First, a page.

Another Lincolnshire Highlights news story…
Universal Credit claimants could soon be receiving a higher amount each month – but the change is only affecting a certain number of people.
A change is coming to do with the way that advance payments are recovered.
It can take five weeks, sometimes longer, for the first payout of the benefit to come through.
One way around this is to get an advance – this is like an upfront interest-free loan of some or all of your first expected payment which you must then pay back from subsequent UC deposits in your account.
And while there have been calls for the advances to be written off as non-repayable grants, that hasn’t happened yet.
So what it means is that deductions are taken from your Universal Credit over the following 12 months as the DWP claws back the advance.
But a change is coming from October 2019.
How much can be deducted?
The maximum amount that can be deducted from Universal Credit is 40 per cent of the claimant’s standard allowance.
There are two exceptions:
- Deductions for normal consumption of utilities do not count towards the 40 per cent maximum
- If a sanction or penalty is being applied, or if an advance is being recovered, priority deductions i.e. housing and fuel costs are still taken even if the total amount of deductions is higher than the 40 per cent
A maximum of three third party deductions are taken at any given time and if the claimant is not getting enough Universal Credit to cover the deductions, then a priority order is applied.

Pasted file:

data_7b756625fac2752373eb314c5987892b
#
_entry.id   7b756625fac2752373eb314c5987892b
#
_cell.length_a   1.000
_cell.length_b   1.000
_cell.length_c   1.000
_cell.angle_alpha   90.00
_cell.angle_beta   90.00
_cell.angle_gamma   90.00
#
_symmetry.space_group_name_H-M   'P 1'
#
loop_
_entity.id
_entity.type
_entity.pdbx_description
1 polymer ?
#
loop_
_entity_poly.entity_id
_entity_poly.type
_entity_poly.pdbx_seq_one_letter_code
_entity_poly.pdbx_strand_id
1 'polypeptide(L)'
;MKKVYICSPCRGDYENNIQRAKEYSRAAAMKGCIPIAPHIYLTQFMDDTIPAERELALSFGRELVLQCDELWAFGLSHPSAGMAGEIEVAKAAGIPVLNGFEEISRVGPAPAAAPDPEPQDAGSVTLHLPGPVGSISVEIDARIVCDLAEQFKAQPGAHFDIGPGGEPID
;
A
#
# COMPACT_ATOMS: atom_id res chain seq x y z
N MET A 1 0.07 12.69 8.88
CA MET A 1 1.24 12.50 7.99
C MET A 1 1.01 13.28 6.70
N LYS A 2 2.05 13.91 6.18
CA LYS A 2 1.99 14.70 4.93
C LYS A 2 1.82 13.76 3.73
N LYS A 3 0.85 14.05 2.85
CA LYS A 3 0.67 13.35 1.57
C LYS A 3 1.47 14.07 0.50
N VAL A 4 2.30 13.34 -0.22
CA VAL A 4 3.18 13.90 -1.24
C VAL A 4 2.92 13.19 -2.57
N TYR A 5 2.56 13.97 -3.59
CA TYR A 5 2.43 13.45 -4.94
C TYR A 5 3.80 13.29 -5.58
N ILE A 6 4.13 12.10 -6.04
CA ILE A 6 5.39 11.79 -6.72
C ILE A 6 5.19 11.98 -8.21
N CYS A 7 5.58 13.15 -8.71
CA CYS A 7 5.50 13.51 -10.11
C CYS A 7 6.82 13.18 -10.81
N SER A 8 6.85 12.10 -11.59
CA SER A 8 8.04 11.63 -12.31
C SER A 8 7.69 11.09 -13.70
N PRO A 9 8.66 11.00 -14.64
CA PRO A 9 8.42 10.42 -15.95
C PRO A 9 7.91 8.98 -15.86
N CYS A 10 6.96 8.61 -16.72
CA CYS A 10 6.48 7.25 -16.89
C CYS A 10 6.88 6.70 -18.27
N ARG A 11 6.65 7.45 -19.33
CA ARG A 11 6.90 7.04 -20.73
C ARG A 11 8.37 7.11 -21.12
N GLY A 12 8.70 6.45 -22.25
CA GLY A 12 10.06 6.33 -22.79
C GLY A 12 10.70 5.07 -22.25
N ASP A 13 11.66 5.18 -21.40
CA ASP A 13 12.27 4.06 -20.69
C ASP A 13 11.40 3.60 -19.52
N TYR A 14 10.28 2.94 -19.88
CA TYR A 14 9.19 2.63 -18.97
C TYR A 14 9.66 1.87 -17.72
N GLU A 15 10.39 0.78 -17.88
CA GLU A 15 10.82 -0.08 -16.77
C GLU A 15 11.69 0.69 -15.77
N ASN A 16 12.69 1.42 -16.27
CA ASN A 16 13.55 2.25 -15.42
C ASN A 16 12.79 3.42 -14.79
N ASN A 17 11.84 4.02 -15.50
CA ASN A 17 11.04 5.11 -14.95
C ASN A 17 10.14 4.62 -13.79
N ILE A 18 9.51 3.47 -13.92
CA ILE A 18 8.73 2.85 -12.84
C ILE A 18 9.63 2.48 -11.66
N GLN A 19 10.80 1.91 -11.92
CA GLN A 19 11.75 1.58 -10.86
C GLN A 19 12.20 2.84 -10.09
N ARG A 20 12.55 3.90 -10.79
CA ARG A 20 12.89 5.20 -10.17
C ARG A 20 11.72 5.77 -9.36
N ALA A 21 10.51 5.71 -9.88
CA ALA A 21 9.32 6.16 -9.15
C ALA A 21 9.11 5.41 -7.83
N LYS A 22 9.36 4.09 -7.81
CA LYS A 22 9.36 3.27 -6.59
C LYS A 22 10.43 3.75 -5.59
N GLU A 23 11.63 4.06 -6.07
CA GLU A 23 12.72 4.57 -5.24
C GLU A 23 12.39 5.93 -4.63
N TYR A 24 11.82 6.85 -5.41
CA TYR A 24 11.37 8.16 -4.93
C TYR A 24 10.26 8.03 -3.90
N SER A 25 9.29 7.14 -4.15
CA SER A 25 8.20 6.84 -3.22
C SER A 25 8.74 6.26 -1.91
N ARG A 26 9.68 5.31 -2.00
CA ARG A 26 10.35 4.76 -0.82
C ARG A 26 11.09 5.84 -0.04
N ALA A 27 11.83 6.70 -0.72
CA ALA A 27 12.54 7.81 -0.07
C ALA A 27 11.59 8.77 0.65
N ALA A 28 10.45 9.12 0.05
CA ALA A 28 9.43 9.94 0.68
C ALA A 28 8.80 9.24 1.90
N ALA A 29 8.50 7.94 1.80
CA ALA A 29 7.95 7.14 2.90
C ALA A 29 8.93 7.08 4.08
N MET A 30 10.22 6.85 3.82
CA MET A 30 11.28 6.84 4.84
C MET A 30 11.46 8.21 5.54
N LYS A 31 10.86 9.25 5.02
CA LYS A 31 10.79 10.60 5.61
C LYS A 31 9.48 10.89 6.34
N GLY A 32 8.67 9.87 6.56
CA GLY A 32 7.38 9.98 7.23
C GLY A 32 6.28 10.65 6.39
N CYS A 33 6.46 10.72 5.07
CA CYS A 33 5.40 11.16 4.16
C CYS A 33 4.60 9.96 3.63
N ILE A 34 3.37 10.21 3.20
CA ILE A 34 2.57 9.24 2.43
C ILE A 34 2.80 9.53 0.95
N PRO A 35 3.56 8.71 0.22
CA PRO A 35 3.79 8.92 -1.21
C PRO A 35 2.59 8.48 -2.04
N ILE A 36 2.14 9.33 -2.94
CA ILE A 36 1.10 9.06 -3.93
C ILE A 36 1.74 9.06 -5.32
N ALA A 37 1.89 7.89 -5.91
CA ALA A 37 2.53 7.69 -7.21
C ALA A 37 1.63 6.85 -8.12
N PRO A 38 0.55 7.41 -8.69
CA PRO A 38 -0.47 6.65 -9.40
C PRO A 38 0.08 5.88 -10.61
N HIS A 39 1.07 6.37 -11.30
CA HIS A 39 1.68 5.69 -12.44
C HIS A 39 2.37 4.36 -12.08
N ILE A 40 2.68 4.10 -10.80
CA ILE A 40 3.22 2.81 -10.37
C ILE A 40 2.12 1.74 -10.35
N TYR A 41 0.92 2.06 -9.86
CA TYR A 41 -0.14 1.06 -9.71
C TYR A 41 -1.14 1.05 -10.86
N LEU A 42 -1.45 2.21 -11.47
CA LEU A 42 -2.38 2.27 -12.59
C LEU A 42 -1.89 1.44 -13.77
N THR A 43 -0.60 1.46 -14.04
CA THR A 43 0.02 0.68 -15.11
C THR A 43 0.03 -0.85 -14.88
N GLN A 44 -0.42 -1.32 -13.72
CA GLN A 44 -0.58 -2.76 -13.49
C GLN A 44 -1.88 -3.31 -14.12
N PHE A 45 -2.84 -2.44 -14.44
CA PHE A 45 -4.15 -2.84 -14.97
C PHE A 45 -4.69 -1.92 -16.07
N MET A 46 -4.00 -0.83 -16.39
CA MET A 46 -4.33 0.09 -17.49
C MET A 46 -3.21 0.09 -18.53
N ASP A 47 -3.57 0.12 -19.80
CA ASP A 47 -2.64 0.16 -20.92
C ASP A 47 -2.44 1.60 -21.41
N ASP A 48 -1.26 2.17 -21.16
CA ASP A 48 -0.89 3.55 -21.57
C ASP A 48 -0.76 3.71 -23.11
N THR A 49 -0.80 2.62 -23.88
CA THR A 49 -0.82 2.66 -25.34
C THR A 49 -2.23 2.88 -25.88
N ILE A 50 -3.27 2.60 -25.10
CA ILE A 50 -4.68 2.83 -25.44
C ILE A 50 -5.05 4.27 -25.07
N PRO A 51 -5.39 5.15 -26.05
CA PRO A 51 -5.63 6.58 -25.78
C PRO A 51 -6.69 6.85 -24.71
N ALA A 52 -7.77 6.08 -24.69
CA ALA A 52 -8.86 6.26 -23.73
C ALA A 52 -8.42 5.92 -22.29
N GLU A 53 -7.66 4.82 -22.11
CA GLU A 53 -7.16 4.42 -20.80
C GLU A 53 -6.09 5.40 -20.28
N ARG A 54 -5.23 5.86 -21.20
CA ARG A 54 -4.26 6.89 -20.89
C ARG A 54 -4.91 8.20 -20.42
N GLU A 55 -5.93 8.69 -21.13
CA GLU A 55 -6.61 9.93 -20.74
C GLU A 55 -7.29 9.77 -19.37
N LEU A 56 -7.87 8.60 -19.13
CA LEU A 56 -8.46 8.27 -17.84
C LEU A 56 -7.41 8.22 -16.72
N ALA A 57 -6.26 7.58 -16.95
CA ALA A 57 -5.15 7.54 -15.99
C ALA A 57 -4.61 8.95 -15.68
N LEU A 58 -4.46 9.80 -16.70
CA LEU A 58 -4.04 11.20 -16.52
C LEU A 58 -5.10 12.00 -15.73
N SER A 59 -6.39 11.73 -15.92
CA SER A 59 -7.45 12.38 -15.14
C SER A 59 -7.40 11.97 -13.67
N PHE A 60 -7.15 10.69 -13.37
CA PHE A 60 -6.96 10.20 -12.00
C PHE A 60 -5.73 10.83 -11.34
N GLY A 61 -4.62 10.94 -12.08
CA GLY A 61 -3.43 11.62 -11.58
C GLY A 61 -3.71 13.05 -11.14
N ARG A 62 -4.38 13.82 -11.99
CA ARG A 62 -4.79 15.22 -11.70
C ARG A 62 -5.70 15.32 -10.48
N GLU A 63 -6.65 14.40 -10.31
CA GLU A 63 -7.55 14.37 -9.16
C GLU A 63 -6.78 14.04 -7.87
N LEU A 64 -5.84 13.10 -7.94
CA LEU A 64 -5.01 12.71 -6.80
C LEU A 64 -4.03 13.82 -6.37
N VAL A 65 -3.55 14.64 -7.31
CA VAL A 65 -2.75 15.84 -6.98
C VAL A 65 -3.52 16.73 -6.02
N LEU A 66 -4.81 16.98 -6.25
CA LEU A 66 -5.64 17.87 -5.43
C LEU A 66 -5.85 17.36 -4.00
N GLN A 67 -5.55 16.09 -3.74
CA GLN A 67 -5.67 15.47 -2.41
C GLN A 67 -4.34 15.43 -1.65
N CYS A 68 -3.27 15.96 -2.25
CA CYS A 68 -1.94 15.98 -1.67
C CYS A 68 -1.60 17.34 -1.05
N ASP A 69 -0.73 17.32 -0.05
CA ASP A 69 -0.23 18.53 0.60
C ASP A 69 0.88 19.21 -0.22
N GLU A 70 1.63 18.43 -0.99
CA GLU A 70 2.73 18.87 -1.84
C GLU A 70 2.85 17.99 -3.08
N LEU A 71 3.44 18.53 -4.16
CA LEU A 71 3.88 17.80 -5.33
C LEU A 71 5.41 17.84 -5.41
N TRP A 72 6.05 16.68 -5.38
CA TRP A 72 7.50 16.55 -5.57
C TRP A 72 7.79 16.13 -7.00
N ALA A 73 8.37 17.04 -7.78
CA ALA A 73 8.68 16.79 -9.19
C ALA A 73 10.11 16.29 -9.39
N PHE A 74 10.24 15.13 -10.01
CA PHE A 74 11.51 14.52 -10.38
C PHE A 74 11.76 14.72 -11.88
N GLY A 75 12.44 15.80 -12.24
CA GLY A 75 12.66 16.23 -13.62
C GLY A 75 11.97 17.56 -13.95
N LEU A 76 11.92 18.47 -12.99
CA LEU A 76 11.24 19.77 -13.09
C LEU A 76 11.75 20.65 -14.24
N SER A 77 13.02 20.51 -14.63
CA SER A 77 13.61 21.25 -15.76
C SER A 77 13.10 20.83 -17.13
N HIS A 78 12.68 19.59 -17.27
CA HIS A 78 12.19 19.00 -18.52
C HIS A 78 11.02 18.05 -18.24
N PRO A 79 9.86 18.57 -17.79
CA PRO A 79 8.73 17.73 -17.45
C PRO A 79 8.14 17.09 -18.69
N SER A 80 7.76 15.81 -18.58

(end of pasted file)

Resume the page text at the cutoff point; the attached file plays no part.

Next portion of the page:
So how is this changing?
The good news for claimants who are struggling with the deductions is that from October 2019 this maximum will be reduced to 30 per cent, following pressure from campaigners.
So your deductions will be 10 per cent lower, meaning you actually receive more Universal Credit a month.
Those who do not have any deductions in place obviously will not be affected and their payments remain the same.
In addition, the period over which advances can be recovered will be extended from 12 to 16 months, from October 2021.
How many people will be affected?
This cut in the maximum deduction is going to affect a lot of people.
Figures have shown that more than half (53 per cent) of Universal Credit claimants have had their payments cut
The statistics revealed that 532,000 Universal Credit claimants had some of their payments deducted in October 2018.
Six thousand claimants had reductions of 40 per cent of their allowance or more, while 129,000 claimants had deductions of between 31 and 40 per cent.
So, based on those figures from a year ago, this indicates that around 135,000 people – everyone whose deductions are over 30 per cent – could see their benefits get a boost as the UC cuts drop.
And with the increasing numbers switching across to Universal Credit, the number affected is likely to be far higher.
October’s statistics showed a sharp rise in deductions compared to figures obtained by FOI in August 2018 by The Guardian, which revealed one-third of claimants at that time saw money deducted from their payments.
In May 2017, just one in 10 claimants had their payments deducted.